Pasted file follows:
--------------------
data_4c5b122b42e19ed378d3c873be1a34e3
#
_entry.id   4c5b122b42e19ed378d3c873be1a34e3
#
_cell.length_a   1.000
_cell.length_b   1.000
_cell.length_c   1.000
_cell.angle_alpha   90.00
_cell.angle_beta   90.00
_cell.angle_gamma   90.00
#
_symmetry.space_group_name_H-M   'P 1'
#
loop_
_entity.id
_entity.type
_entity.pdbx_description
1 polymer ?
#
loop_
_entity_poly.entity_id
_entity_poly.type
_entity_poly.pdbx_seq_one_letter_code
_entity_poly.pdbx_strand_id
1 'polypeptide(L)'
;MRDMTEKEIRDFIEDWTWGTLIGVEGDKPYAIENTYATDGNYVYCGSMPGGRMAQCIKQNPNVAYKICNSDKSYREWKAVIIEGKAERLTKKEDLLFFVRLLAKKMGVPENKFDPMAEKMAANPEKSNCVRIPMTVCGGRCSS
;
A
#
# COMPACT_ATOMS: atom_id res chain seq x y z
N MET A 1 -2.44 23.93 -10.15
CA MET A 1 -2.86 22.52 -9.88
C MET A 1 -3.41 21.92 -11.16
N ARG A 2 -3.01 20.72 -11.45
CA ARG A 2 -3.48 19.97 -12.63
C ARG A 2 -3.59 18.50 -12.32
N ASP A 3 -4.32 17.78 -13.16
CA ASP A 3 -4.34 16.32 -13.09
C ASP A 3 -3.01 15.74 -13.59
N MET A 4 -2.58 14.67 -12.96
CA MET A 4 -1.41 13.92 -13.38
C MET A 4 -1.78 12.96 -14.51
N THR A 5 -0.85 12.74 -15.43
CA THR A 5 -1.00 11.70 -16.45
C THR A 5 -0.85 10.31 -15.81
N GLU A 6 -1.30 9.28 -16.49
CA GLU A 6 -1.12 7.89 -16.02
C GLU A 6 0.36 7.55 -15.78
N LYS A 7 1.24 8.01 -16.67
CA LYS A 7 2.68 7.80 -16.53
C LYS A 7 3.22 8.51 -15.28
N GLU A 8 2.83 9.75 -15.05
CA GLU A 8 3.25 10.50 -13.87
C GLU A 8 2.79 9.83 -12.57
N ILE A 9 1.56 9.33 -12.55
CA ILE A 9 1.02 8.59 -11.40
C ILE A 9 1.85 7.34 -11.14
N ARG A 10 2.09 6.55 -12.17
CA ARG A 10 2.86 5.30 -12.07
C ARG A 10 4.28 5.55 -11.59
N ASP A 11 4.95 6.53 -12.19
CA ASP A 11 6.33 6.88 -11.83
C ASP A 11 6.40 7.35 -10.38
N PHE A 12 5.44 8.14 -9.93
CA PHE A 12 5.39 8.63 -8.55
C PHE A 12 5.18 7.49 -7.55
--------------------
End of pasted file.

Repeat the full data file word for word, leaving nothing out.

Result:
data_4c5b122b42e19ed378d3c873be1a34e3
#
_entry.id   4c5b122b42e19ed378d3c873be1a34e3
#
_cell.length_a   1.000
_cell.length_b   1.000
_cell.length_c   1.000
_cell.angle_alpha   90.00
_cell.angle_beta   90.00
_cell.angle_gamma   90.00
#
_symmetry.space_group_name_H-M   'P 1'
#
loop_
_entity.id
_entity.type
_entity.pdbx_description
1 polymer ?
#
loop_
_entity_poly.entity_id
_entity_poly.type
_entity_poly.pdbx_seq_one_letter_code
_entity_poly.pdbx_strand_id
1 'polypeptide(L)'
;MRDMTEKEIRDFIEDWTWGTLIGVEGDKPYAIENTYATDGNYVYCGSMPGGRMAQCIKQNPNVAYKICNSDKSYREWKAVIIEGKAERLTKKEDLLFFVRLLAKKMGVPENKFDPMAEKMAANPEKSNCVRIPMTVCGGRCSS
;
A
#
# COMPACT_ATOMS: atom_id res chain seq x y z
N MET A 1 -2.44 23.93 -10.15
CA MET A 1 -2.86 22.52 -9.88
C MET A 1 -3.41 21.92 -11.16
N ARG A 2 -3.01 20.72 -11.45
CA ARG A 2 -3.48 19.97 -12.63
C ARG A 2 -3.59 18.50 -12.32
N ASP A 3 -4.32 17.78 -13.16
CA ASP A 3 -4.34 16.32 -13.09
C ASP A 3 -3.01 15.74 -13.59
N MET A 4 -2.58 14.67 -12.96
CA MET A 4 -1.41 13.92 -13.38
C MET A 4 -1.78 12.96 -14.51
N THR A 5 -0.85 12.74 -15.43
CA THR A 5 -1.00 11.70 -16.45
C THR A 5 -0.85 10.31 -15.81
N GLU A 6 -1.30 9.28 -16.49
CA GLU A 6 -1.12 7.89 -16.02
C GLU A 6 0.36 7.55 -15.78
N LYS A 7 1.24 8.01 -16.67
CA LYS A 7 2.68 7.80 -16.53
C LYS A 7 3.22 8.51 -15.28
N GLU A 8 2.83 9.75 -15.05
CA GLU A 8 3.25 10.50 -13.87
C GLU A 8 2.79 9.83 -12.57
N ILE A 9 1.56 9.33 -12.55
CA ILE A 9 1.02 8.59 -11.40
C ILE A 9 1.85 7.34 -11.14
N ARG A 10 2.09 6.55 -12.17
CA ARG A 10 2.86 5.30 -12.07
C ARG A 10 4.28 5.55 -11.59
N ASP A 11 4.95 6.53 -12.19
CA ASP A 11 6.33 6.88 -11.83
C ASP A 11 6.40 7.35 -10.38
N PHE A 12 5.44 8.14 -9.93
CA PHE A 12 5.39 8.63 -8.55
C PHE A 12 5.18 7.49 -7.55